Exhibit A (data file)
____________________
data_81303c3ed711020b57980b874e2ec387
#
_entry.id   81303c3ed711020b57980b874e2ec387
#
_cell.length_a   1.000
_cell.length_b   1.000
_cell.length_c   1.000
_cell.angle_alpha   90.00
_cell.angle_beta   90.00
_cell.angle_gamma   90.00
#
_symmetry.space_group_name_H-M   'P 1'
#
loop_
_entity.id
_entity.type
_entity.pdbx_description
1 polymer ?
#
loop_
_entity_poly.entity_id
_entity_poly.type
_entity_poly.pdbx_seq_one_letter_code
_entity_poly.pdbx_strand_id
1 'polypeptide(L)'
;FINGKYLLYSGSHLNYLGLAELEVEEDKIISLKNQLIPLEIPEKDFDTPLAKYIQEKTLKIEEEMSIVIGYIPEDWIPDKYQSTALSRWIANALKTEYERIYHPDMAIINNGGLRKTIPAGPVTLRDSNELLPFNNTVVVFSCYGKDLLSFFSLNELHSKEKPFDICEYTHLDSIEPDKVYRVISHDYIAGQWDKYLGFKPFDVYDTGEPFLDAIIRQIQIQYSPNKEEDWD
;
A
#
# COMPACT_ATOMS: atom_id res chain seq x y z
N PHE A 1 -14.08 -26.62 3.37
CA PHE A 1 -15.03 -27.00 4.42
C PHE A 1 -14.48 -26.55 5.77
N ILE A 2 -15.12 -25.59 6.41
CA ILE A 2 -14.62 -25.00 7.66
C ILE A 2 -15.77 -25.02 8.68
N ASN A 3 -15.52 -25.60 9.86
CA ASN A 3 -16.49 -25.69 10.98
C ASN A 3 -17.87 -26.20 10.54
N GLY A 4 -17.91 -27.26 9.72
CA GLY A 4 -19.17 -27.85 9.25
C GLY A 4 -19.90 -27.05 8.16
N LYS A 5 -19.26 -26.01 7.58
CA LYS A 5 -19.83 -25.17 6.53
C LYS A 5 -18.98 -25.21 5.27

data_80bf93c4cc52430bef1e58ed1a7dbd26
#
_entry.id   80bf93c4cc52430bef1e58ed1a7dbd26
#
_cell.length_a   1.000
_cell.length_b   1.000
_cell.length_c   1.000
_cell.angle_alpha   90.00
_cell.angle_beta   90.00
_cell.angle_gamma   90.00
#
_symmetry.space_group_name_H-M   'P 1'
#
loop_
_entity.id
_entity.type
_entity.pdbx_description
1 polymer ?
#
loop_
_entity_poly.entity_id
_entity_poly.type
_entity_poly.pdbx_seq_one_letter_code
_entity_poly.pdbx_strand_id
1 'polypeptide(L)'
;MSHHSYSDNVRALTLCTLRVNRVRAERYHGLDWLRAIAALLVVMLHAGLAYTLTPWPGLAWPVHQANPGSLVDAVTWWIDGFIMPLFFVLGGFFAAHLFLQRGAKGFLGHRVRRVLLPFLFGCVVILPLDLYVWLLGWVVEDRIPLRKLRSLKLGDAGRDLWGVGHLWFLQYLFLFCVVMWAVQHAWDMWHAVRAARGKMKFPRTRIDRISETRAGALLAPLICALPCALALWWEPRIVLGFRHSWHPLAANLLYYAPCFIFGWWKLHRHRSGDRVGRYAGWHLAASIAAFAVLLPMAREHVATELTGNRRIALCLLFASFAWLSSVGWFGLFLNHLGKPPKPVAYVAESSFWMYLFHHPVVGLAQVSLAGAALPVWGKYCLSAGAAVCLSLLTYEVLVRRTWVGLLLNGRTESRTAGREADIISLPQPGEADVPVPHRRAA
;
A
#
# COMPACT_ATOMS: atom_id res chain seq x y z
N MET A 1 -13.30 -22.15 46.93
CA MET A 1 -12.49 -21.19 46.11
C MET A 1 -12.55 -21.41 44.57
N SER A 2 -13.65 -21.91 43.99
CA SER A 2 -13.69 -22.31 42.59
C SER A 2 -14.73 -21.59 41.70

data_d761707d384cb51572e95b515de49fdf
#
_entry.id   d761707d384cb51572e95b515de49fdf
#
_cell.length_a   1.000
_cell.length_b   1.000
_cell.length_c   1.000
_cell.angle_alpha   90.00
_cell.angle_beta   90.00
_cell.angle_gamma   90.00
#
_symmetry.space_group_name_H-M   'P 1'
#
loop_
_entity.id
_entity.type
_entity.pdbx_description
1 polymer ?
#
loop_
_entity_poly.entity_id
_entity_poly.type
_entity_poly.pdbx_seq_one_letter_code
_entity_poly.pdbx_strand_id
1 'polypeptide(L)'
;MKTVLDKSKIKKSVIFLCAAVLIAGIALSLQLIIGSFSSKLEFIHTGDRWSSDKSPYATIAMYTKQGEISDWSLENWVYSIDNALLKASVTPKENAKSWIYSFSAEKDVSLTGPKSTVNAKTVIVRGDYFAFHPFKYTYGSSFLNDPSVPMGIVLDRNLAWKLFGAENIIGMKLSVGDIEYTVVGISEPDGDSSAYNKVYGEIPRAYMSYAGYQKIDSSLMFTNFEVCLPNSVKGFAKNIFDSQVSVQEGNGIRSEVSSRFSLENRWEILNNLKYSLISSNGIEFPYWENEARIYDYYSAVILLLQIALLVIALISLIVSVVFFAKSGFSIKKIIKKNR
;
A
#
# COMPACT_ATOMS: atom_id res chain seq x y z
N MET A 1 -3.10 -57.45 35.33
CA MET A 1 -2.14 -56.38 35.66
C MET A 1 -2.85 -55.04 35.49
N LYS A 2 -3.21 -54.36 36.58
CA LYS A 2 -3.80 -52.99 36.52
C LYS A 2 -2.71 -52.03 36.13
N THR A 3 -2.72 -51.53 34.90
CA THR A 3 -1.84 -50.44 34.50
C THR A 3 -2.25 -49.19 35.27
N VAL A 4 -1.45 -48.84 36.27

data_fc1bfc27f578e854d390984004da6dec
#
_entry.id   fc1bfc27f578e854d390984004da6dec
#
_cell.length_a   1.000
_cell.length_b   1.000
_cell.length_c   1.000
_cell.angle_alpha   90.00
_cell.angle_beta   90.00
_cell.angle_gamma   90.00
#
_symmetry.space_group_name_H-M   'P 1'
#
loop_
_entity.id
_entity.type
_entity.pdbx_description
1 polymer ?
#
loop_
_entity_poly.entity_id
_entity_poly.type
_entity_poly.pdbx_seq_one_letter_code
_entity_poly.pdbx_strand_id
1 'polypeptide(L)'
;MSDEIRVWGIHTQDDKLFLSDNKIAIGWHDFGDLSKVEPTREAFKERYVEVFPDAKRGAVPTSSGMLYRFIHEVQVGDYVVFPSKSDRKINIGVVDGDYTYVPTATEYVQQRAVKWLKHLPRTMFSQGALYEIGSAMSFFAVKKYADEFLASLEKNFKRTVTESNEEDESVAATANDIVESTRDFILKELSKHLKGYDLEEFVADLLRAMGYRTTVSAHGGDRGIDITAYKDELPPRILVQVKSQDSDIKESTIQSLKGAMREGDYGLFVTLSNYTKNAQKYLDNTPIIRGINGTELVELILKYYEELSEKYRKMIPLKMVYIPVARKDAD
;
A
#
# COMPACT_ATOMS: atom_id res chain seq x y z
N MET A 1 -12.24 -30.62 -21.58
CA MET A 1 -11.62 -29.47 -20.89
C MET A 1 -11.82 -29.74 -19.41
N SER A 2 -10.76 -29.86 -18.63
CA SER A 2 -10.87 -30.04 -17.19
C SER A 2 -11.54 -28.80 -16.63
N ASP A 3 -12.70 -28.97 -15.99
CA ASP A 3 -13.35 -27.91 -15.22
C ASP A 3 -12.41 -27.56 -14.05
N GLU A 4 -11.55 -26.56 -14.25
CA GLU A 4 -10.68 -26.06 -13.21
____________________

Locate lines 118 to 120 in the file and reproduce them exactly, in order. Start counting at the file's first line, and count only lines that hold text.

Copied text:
N THR A 3 -2.72 -51.53 34.90
CA THR A 3 -1.84 -50.44 34.50
C THR A 3 -2.25 -49.19 35.27